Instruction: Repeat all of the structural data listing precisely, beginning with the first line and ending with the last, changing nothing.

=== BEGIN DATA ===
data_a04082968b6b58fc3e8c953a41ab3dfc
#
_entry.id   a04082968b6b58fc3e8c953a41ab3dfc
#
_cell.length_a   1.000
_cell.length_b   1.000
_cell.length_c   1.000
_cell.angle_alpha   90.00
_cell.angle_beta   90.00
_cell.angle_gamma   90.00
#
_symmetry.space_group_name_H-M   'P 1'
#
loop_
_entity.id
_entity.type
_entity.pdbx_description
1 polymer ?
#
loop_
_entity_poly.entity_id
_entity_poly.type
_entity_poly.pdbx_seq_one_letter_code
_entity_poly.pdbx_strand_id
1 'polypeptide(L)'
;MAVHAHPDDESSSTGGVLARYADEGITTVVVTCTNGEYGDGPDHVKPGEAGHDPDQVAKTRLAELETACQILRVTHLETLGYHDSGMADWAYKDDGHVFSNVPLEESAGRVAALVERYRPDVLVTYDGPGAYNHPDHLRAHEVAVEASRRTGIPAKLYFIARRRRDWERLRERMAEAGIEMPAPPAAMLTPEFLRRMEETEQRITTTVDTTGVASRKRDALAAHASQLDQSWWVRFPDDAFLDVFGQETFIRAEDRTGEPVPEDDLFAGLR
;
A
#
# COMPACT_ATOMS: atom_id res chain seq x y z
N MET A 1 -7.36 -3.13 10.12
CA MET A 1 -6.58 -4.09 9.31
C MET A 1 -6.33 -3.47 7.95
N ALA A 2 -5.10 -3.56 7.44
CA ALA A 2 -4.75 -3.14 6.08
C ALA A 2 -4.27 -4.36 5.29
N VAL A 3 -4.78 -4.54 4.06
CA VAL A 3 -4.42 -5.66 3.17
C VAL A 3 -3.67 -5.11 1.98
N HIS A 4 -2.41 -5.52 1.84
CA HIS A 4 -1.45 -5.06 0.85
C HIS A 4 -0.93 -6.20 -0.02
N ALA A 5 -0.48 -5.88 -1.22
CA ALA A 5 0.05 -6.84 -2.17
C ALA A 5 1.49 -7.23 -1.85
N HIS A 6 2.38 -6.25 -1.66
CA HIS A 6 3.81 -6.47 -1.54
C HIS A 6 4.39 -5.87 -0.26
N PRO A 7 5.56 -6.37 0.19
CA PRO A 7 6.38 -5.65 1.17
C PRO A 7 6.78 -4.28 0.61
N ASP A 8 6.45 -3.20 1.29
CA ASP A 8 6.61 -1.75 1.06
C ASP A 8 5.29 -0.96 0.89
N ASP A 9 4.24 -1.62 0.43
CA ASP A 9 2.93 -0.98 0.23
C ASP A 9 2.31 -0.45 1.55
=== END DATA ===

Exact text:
data_a04082968b6b58fc3e8c953a41ab3dfc
#
_entry.id   a04082968b6b58fc3e8c953a41ab3dfc
#
_cell.length_a   1.000
_cell.length_b   1.000
_cell.length_c   1.000
_cell.angle_alpha   90.00
_cell.angle_beta   90.00
_cell.angle_gamma   90.00
#
_symmetry.space_group_name_H-M   'P 1'
#
loop_
_entity.id
_entity.type
_entity.pdbx_description
1 polymer ?
#
loop_
_entity_poly.entity_id
_entity_poly.type
_entity_poly.pdbx_seq_one_letter_code
_entity_poly.pdbx_strand_id
1 'polypeptide(L)'
;MAVHAHPDDESSSTGGVLARYADEGITTVVVTCTNGEYGDGPDHVKPGEAGHDPDQVAKTRLAELETACQILRVTHLETLGYHDSGMADWAYKDDGHVFSNVPLEESAGRVAALVERYRPDVLVTYDGPGAYNHPDHLRAHEVAVEASRRTGIPAKLYFIARRRRDWERLRERMAEAGIEMPAPPAAMLTPEFLRRMEETEQRITTTVDTTGVASRKRDALAAHASQLDQSWWVRFPDDAFLDVFGQETFIRAEDRTGEPVPEDDLFAGLR
;
A
#
# COMPACT_ATOMS: atom_id res chain seq x y z
N MET A 1 -7.36 -3.13 10.12
CA MET A 1 -6.58 -4.09 9.31
C MET A 1 -6.33 -3.47 7.95
N ALA A 2 -5.10 -3.56 7.44
CA ALA A 2 -4.75 -3.14 6.08
C ALA A 2 -4.27 -4.36 5.29
N VAL A 3 -4.78 -4.54 4.06
CA VAL A 3 -4.42 -5.66 3.17
C VAL A 3 -3.67 -5.11 1.98
N HIS A 4 -2.41 -5.52 1.84
CA HIS A 4 -1.45 -5.06 0.85
C HIS A 4 -0.93 -6.20 -0.02
N ALA A 5 -0.48 -5.88 -1.22
CA ALA A 5 0.05 -6.84 -2.17
C ALA A 5 1.49 -7.23 -1.85
N HIS A 6 2.38 -6.25 -1.66
CA HIS A 6 3.81 -6.47 -1.54
C HIS A 6 4.39 -5.87 -0.26
N PRO A 7 5.56 -6.37 0.19
CA PRO A 7 6.38 -5.65 1.17
C PRO A 7 6.78 -4.28 0.61
N ASP A 8 6.45 -3.20 1.29
CA ASP A 8 6.61 -1.75 1.06
C ASP A 8 5.29 -0.96 0.89
N ASP A 9 4.24 -1.62 0.43
CA ASP A 9 2.93 -0.98 0.23
C ASP A 9 2.31 -0.45 1.55